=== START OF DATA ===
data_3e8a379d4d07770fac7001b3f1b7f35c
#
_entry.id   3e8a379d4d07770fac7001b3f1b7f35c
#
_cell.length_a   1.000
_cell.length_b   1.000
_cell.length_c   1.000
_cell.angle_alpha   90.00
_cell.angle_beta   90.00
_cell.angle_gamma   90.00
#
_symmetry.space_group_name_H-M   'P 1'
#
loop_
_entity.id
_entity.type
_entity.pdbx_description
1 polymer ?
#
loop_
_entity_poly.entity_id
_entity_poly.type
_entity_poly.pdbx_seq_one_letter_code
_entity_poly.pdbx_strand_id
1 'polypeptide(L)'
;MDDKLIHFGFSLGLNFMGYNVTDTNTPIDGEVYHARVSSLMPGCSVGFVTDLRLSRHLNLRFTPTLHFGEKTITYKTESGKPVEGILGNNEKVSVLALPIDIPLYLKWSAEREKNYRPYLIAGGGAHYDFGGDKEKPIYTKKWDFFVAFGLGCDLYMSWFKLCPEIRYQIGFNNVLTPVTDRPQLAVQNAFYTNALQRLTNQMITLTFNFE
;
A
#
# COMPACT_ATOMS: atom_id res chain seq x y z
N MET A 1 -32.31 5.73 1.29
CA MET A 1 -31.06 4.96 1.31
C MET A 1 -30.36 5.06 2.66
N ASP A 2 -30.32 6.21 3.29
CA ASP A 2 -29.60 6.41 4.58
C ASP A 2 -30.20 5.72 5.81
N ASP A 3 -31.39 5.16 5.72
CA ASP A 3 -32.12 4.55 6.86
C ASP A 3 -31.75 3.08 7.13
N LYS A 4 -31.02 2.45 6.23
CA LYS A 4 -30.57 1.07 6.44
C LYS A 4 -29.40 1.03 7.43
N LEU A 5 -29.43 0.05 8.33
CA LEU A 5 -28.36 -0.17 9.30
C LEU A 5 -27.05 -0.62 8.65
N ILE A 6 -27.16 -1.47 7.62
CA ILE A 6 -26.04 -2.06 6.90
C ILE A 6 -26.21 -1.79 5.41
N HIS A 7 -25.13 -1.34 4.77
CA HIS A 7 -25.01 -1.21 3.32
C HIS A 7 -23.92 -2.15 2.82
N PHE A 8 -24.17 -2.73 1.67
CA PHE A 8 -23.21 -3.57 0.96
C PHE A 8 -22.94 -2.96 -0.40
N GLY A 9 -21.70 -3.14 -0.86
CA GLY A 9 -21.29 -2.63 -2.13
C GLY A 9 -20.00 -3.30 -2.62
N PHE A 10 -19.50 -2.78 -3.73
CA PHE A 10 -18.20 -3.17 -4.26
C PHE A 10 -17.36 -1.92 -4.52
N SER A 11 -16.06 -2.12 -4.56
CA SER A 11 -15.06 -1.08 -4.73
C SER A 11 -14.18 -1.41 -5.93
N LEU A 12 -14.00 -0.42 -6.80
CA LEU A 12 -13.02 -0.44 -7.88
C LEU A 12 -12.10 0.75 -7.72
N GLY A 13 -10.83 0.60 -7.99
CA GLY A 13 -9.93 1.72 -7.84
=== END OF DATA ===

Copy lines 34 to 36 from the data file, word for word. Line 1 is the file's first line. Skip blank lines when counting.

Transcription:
N ASP A 2 -30.32 6.21 3.29
CA ASP A 2 -29.60 6.41 4.58
C ASP A 2 -30.20 5.72 5.81